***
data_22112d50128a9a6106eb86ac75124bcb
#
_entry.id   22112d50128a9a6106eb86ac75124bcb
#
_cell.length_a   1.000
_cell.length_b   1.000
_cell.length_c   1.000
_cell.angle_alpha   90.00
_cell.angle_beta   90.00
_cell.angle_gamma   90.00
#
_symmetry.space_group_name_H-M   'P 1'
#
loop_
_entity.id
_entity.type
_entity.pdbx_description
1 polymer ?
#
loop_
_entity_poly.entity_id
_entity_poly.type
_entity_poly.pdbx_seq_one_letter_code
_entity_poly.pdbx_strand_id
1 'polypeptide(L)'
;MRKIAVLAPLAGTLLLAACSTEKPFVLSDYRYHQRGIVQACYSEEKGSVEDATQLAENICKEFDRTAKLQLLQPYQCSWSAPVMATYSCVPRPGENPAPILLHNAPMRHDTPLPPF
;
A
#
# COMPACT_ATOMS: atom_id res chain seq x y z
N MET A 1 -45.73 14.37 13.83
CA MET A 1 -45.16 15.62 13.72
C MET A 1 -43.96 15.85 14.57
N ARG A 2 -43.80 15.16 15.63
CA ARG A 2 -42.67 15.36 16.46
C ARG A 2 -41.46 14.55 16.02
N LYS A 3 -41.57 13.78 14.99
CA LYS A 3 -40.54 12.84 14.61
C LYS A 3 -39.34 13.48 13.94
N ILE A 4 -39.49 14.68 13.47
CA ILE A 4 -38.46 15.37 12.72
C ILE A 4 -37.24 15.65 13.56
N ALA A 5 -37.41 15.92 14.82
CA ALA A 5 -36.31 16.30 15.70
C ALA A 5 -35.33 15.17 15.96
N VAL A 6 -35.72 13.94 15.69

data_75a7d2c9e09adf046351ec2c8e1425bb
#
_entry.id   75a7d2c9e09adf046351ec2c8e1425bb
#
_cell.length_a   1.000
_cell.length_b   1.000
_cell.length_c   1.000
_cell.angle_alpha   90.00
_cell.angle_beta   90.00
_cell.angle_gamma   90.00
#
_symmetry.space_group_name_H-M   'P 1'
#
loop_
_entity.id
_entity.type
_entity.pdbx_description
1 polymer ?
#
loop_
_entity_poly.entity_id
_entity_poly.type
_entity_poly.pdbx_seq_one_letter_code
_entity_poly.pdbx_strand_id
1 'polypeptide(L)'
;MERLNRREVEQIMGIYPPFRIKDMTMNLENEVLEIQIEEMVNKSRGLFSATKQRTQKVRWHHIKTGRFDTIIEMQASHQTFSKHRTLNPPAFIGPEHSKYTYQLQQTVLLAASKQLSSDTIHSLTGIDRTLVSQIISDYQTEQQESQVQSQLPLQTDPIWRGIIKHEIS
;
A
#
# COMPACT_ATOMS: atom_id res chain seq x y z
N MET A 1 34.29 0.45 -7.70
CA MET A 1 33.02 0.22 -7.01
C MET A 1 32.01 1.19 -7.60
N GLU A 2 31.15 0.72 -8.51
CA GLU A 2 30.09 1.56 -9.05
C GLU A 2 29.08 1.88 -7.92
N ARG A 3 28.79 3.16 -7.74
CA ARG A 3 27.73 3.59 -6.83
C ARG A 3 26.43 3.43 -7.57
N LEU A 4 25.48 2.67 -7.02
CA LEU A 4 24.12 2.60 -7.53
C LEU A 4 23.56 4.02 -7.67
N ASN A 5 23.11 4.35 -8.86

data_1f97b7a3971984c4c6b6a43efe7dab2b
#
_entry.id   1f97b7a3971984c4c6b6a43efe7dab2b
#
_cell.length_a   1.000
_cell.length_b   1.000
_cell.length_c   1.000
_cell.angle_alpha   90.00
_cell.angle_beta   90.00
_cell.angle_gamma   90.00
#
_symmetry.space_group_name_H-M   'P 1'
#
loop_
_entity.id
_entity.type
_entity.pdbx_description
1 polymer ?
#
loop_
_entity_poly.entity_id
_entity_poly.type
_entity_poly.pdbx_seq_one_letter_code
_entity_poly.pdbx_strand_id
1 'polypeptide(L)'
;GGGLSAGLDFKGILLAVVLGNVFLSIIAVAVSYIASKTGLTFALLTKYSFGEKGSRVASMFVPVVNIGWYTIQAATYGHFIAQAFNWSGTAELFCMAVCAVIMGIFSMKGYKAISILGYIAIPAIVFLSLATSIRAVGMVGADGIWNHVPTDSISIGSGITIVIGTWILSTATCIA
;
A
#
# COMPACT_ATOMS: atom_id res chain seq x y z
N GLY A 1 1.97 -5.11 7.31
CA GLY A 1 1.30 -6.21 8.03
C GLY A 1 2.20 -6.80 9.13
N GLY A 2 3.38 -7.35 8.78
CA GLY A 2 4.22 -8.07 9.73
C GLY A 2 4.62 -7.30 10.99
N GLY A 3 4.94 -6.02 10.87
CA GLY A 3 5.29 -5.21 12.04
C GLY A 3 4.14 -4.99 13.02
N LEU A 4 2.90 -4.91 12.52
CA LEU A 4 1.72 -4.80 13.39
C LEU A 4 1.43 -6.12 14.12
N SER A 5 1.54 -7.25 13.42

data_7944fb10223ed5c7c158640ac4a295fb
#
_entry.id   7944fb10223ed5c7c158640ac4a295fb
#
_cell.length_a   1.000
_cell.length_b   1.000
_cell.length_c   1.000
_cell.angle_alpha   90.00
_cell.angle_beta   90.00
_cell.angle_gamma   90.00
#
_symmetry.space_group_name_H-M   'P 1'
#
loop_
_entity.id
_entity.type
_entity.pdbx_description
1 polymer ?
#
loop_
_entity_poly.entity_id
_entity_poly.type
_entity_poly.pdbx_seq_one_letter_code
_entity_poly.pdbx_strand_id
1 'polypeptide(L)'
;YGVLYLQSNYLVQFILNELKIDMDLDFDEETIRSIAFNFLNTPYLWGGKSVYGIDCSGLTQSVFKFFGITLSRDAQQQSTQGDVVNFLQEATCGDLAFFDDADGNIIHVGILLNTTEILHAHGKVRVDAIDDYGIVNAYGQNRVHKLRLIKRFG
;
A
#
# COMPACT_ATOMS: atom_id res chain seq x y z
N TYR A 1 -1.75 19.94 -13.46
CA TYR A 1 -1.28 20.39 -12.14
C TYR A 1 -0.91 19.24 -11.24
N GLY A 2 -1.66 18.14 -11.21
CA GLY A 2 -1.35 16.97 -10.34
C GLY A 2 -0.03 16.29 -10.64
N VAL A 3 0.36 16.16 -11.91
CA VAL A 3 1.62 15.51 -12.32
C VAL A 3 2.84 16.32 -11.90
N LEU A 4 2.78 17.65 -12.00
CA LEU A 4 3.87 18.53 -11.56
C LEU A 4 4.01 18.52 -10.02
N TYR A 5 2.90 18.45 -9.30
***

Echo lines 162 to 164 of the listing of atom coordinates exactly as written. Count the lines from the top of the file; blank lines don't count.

# COMPACT_ATOMS: atom_id res chain seq x y z
N TYR A 1 -1.75 19.94 -13.46
CA TYR A 1 -1.28 20.39 -12.14